Salespeople tell me all the time: “I can’t afford an assistant!”
Do you want to know the truth? You can’t afford NOT to have an assistant!
Not convinced? If you’re on the fence about hiring an assistant, take a little time to do the math! It’s a simple process to determine if you can afford to hire an assistant:
- List everything you do
- Calculate how much time you spend on each task
- Decide which tasks you can delegate
- Determine your true hourly rate
- Calculate your new income
Let’s dive in and find out if hiring an assistant is worth it.
1. List everything you do
The first two steps may feel daunting, but they’re necessary! Make a detailed log of everything you do over the course of a typical week. I mean EVERYTHING! Booking appointments, sending emails, meeting with clients, making copies, and anything else you spend time on during your workday.
You might be able to do this off the top of your head, but you’ll be more accurate if you keep a detailed daily journal for a week or two. You can use the list from your ideal week or the list you created for your income producing activities as a guide. Either way, be sure to include how much time you spend on every task.
2. Calculate how much time you spend on each task
Now that you have a thorough list of everything you do in a typical week, go through and add up how much time you’re averaging per task. You’ll have a condensed list with items like this:
Setting up meetings: 3 hours
Follow-up emails: 4 hours
Client meetings: 16 hours
Intake paperwork: 5 hours
CRM management: 4 hours
Proposal writing: 7 hours
Remember, you want to capture EVERYTHING. You may only spend 30 minutes a week printing out proposals or making copies, but it’s important for that time to be included on your list.
3. Decide which tasks you can delegate
Now, go through your list and identify which tasks can only be done by you. Meeting with a client or writing a proposal are good examples—as a salesperson, these are core requirements of your job.
Everything else is fair game for delegation. Sending a gift to a client, entering data into a CRM, or setting up appointments are tasks that your team can handle.
You might not want to delegate a task even if someone else can do it. For example, many people delegate calendar management, but I really like to be in control of my calendar! It’s okay to hold on to a few things, but be honest with yourself—there’s plenty of mundane tasks that aren’t worth clinging to.
After this process, you’ll have two numbers: the hours you spend on income-producing activities that only you can do, and the hours you’ve been spending on tasks that you can easily hand off to someone else. Surprised by your numbers? Sales professionals often have ten or fifteen hours of work they can delegate every week!
4. Determine your true hourly rate
I’ve already written about how to determine your true hourly rate. This is something that every sales professional needs to do, so follow the steps outlined in that article!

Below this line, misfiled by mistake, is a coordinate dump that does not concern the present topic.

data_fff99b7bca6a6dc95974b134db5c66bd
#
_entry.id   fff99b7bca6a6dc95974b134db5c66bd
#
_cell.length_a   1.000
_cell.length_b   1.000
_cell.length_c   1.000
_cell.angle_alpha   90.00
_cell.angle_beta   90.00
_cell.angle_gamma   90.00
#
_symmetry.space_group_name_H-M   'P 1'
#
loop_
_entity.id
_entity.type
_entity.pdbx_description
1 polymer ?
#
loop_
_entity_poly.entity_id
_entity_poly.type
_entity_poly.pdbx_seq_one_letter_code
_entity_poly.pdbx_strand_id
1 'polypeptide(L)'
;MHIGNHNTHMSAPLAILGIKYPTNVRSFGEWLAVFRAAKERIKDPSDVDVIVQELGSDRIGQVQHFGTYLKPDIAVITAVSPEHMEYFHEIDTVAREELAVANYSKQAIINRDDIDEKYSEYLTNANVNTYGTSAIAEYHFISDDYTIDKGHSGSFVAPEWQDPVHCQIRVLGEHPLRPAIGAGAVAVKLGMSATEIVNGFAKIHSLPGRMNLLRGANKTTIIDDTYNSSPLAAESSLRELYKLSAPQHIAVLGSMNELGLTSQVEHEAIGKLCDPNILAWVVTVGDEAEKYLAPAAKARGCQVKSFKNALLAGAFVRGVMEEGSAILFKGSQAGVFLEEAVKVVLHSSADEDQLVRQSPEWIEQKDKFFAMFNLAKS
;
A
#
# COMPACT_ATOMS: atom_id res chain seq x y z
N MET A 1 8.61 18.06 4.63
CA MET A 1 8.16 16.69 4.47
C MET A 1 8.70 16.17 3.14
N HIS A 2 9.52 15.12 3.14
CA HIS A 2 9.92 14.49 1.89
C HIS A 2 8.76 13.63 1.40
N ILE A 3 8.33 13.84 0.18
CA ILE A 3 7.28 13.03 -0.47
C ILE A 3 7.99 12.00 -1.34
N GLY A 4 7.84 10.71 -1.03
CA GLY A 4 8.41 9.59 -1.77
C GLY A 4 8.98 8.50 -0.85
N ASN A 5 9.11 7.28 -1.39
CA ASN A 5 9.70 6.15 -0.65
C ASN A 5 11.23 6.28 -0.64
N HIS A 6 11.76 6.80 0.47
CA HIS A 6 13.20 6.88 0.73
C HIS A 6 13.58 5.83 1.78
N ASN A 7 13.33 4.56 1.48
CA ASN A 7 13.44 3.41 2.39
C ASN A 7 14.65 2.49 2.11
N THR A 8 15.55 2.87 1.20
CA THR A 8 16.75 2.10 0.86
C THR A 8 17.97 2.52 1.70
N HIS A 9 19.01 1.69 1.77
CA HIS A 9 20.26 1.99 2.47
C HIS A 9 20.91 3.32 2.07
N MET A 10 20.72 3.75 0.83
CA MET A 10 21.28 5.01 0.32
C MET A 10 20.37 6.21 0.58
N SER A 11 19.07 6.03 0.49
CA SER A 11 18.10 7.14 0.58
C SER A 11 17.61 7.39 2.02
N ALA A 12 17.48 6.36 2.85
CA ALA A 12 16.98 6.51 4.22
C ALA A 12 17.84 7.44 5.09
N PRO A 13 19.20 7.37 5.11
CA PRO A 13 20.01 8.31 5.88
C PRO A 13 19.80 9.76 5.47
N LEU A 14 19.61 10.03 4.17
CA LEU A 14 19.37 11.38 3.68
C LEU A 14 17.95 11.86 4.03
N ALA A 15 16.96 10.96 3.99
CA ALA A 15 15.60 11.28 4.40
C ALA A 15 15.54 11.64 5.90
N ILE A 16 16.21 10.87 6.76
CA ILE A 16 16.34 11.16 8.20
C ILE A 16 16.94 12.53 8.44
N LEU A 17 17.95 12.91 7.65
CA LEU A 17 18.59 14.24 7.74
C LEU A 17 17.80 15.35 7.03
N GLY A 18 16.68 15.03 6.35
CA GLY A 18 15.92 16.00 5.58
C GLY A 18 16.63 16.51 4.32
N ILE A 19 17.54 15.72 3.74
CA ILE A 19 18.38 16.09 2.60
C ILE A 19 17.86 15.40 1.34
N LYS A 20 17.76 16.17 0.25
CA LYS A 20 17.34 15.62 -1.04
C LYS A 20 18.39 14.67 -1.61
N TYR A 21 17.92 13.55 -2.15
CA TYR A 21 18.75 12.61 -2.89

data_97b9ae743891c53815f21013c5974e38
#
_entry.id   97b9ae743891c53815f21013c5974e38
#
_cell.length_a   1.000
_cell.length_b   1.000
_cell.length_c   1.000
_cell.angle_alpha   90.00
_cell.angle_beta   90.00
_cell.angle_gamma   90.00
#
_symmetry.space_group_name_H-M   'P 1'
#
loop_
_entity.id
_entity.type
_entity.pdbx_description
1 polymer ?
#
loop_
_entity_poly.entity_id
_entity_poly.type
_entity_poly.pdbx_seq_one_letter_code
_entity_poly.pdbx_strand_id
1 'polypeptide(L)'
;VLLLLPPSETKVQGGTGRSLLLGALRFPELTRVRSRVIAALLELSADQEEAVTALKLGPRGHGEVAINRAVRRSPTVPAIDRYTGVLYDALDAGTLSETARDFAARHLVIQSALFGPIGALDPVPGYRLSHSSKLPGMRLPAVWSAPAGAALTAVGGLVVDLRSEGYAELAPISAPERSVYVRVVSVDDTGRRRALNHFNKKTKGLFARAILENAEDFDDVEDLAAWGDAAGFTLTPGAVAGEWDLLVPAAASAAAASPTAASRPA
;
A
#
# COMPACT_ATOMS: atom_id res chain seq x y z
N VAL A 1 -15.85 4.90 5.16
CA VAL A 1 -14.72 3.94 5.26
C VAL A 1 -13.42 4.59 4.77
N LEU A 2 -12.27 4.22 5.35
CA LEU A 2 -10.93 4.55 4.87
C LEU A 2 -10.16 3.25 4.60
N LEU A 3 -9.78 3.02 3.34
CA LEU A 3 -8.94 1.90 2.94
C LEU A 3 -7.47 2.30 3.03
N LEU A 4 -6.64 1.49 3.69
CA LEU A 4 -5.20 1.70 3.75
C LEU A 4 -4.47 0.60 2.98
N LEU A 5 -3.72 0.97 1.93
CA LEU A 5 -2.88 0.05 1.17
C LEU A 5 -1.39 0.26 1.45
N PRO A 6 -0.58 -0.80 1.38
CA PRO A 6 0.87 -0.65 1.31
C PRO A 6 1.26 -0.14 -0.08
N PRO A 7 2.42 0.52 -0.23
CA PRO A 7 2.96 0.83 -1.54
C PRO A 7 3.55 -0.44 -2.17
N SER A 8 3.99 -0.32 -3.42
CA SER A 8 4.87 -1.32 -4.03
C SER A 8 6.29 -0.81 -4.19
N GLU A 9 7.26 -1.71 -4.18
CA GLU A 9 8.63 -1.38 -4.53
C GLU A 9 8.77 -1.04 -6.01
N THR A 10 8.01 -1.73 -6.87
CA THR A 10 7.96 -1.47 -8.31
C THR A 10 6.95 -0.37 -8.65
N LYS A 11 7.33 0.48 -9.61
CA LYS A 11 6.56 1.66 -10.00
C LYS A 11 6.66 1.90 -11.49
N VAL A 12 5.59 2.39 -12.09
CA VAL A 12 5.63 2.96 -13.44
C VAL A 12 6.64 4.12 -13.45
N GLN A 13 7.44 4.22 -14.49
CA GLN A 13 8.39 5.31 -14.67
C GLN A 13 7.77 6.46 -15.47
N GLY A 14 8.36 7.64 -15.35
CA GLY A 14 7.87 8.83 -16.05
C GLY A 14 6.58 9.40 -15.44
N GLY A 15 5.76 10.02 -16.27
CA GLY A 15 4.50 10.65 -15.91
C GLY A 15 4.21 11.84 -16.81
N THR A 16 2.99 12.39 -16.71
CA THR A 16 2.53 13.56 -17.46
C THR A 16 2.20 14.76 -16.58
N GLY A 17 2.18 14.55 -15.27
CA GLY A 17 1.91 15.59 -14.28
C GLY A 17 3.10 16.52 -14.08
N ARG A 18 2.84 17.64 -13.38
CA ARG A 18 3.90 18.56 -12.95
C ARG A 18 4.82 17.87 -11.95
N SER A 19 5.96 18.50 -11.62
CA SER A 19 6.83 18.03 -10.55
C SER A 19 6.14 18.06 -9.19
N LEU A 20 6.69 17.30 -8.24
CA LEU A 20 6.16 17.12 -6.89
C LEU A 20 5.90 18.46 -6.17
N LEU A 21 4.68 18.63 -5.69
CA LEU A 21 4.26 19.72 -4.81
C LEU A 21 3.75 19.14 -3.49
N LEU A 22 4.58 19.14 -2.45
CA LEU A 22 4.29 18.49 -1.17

By taking stock of your income producing activities, you’ll be able to put an exact dollar amount on the value of your time. Knowing this number is crucial for all sorts of decisions—including whether or not to hire an assistant.
5. Calculate your new income
You’ve now collected all the information you need to make a final calculation. The only remaining factor is how much you plan on paying an assistant. Depending on the tasks you’re delegating, you may be able to save money with a virtual assistant. On the other hand, your assistant may need industry-specific certifications that warrant a higher hourly rate.
REMEMBER: You don’t need to hire a full-time assistant! Unless you’ll be splitting an assistant with other team members, a part-time freelancer is fine. Virtual assistants usually require a minimum of just 5 hours a week.
In our example, we’ll assume our assistant will earn $20 an hour. With all these numbers together, you’ll have something like this:
Hours per week on income-producing activities: 30
Hours per week to delegate: 10
Assistant hourly rate: $20
My true hourly rate: $154/hour
So, by paying an assistant $200 a week, you’ll free up ten hours to focus on income producing activities instead of mundane tasks that aren’t making you money. When you multiply that by your true hourly rate, and subtract the cost of an assistant, you have an extra $1340 of income every week!
To put it another way, for only 1.3 hours of income-producing work, you can afford to delegate 10 hours of other tasks!
You can’t afford NOT to have an assistant
When you do the math, the decision is obvious. Chances are, you can not only afford an assistant, but you’re giving up a bunch of income by NOT having an assistant!
It’s not just about income, either. What you do with that extra time is up to you. After you’ve figured out how many hours of income-producing activity you need to pay for an assistant, you know your break-even point. You might decide to use your additional hours to take on a new project or regain some family time.
Until next time—go sell some stuff!